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Low-Risk Inflation Protection From Uncle Sam

Low Risk Inflation Protection


Protect yourself against inflation spikes.

En español |  Worried about inflation? The January 2017 Consumer Price Index showed a 0.3 percent increase in December (about 3.6 percent annualized) and a 2.1 percent increase over the past 12 months. Possible new tariffs on foreign goods and pressure on wages may push inflation even higher. Though history shows that stocks provide long-run inflation protection, it comes at great risk — especially when the market is near an all-time high. So what's the answer? Consider inflation-protected bonds for part of your investment portfolio.

Tips on TIPS

Most bonds pay a fixed amount of interest. Thus, rising inflation eats away at the principal while the annual interest payment stays constant and buys less and less each year. That's why prices on existing bonds generally decline when inflation drives up interest rates. But Treasury Inflation-Protected Securities (TIPS) are a different animal because part of their interest payments are linked to the government's Consumer Price Index for All Urban Consumers (CPI-U). If inflation goes up, you make more.

Owning individual TIPS creates some complexities because some of your return comes in cash payments while the rest comes from price appreciation. Those complexities can also create tax issues, such as owing taxes on income received as price appreciation when you didn't receive the cash. (This Investopedia piece on TIPS explains some of the complexities of owning TIPS directly.)

I Bonds — an alternative to TIPS

If you don't like seeing the value of your TIPS going up and down, another similar alternative is to purchase I Bonds. These are I Savings Bonds issued by the U.S. Treasury that are also linked to inflation. They have an advantage over TIPS or TIPS funds in that you generally won't have to pay taxes on the income until you cash in the bonds. A disadvantage is that you can't sell for at least a year and must pay a small penalty if you sell within five years. You are also limited to a buying maximum of $10,000 a year per person from TreasuryDirect, though you can buy an extra $5,000 by opting to receive your income tax refund in I Bonds. TreasuryDirect is the government service that sells Treasury securities directly to consumers, bypassing brokers.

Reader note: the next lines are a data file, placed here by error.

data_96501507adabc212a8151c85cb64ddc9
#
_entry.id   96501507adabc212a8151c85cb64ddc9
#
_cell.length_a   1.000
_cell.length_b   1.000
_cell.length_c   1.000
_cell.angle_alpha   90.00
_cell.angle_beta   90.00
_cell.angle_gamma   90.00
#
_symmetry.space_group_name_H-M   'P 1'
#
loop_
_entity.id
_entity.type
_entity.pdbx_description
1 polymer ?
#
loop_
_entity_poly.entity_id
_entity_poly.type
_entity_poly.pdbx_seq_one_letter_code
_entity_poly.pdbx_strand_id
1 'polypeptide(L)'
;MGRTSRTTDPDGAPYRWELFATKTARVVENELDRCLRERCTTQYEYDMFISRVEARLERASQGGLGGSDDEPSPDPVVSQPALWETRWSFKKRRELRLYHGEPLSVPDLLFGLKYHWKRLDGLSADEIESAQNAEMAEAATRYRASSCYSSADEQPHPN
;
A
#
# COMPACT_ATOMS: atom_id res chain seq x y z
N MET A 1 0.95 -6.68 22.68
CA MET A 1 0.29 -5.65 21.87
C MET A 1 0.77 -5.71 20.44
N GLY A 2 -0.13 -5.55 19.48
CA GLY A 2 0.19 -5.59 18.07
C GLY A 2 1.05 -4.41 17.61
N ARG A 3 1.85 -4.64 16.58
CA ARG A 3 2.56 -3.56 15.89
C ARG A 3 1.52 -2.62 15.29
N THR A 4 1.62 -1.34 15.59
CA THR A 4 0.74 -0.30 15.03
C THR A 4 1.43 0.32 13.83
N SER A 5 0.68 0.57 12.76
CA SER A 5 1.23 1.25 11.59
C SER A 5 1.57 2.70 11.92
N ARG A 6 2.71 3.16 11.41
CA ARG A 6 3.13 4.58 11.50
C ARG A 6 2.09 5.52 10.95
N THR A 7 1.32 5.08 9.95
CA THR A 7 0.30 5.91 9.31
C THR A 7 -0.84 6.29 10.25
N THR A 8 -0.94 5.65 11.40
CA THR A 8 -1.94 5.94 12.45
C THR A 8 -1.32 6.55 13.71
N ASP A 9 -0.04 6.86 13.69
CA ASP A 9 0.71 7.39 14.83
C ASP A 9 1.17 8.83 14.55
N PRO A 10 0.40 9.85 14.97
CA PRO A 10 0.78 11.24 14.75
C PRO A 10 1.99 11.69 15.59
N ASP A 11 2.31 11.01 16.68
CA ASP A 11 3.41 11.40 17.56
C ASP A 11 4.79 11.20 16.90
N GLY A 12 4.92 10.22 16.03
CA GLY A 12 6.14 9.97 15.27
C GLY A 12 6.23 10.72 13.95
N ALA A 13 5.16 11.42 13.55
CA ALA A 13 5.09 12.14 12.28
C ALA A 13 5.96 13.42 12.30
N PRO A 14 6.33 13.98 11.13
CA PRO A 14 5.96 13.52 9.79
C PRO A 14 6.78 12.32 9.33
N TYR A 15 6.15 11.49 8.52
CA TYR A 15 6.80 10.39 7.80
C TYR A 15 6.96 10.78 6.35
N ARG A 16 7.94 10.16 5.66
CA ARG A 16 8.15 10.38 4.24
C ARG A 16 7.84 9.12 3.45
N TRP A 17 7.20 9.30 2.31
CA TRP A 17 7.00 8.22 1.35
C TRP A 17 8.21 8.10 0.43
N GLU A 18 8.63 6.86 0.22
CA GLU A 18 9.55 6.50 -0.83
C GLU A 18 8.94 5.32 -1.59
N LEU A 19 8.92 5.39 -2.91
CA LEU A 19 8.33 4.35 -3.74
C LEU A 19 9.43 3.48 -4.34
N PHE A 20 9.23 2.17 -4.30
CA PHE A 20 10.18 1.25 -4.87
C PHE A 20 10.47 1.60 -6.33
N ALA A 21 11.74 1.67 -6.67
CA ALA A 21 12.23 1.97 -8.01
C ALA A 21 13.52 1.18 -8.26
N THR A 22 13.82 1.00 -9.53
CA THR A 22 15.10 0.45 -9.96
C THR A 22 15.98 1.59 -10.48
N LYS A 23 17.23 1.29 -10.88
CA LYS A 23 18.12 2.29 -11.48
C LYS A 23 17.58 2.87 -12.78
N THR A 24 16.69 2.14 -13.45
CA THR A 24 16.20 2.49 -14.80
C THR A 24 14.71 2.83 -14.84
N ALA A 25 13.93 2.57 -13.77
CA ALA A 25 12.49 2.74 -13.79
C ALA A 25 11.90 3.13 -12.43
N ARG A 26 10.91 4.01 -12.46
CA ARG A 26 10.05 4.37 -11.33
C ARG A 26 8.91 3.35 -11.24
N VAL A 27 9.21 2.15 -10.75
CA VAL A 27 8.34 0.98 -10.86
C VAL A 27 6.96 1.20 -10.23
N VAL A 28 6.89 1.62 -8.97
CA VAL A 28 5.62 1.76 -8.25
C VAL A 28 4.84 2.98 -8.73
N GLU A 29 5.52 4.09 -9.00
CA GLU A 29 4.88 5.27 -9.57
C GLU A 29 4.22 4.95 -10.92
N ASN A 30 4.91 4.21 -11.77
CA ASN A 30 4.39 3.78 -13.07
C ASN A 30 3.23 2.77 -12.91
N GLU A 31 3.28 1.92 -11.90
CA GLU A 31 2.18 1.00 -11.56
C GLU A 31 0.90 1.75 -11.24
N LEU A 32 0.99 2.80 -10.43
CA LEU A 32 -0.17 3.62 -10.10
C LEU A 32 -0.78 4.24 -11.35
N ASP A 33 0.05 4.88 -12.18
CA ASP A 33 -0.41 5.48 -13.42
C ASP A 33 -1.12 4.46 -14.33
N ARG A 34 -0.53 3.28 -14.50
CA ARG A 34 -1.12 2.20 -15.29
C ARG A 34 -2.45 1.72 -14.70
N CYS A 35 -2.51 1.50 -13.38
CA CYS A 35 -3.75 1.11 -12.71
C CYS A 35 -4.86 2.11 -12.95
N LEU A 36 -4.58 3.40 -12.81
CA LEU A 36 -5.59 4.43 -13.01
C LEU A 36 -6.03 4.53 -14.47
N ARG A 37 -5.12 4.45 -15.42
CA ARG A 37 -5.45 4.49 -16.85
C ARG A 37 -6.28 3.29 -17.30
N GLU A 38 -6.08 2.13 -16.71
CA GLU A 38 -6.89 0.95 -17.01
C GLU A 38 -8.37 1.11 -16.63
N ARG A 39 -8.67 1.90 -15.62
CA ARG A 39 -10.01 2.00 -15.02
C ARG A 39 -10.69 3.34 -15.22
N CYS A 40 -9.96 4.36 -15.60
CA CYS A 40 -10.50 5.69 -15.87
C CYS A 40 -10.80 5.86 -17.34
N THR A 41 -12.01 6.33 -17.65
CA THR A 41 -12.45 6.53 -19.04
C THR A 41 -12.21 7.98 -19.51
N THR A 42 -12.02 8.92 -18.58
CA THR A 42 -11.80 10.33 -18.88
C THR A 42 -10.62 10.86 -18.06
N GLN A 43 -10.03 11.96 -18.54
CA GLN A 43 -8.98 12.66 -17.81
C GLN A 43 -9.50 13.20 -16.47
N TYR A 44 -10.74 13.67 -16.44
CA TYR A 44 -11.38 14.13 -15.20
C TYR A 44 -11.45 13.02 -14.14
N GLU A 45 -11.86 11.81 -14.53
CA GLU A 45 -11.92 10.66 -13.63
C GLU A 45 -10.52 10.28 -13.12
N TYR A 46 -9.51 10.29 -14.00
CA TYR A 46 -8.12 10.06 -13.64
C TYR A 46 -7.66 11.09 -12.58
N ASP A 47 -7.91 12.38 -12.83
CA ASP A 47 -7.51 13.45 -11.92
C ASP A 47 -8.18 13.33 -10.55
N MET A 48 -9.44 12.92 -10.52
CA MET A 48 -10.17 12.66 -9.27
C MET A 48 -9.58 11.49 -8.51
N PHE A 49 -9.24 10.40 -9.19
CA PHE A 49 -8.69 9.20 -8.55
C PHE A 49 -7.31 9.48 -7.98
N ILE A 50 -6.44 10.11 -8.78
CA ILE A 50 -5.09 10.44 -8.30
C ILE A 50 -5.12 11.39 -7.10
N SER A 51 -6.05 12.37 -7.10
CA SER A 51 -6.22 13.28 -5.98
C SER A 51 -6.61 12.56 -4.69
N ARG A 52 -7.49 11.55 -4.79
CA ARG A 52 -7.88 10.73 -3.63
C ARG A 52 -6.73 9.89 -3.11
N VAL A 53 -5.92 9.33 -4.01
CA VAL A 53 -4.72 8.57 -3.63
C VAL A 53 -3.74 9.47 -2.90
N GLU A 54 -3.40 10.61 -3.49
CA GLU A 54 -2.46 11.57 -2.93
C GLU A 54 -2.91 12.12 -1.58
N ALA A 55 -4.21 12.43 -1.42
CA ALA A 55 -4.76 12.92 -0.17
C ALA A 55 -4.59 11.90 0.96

I typically recommend owning TIPS through funds like the Vanguard Inflation-Protected Securities Fund (VIPSX) or the iShares TIPS Bond ETF (TIP). Both are currently yielding just slightly more than inflation. These funds distribute the price appreciation of the underlyingTIPS securities as well as the interest payments. 

Because they are U.S. Treasury securities, you won't owe any state income tax on the income whether you buy them directly or through a fund. But if you sell either, it's possible you would owe capital gains taxes.

I regard TIPS as the least risky investment on the planet if you hold them over the long run. That's because real inflation-adjusted returns are more important than nominal (noninflation-adjusted) returns. After all, it's a bad thing if you earn 5 percent and inflation is 6 percent because your spending power declines. Yet TIPS are more volatile than fixed-rate bonds as popularity varies based on recent inflation perceptions, which are historically inaccurate. This means that you must own them for the long run and not react to short-term price movements.

My Take

Though higher inflation (with likely higher interest rates) is a possibility, it's not a certainty. Economists have a terrible track record of forecasting rates. That's why I own traditional fixed bonds and bank certificates of deposit along with TIPS funds and I Bonds. Because both TIPS and I Bonds provide some inflation protection, you should consider them for part of your long-term portfolio.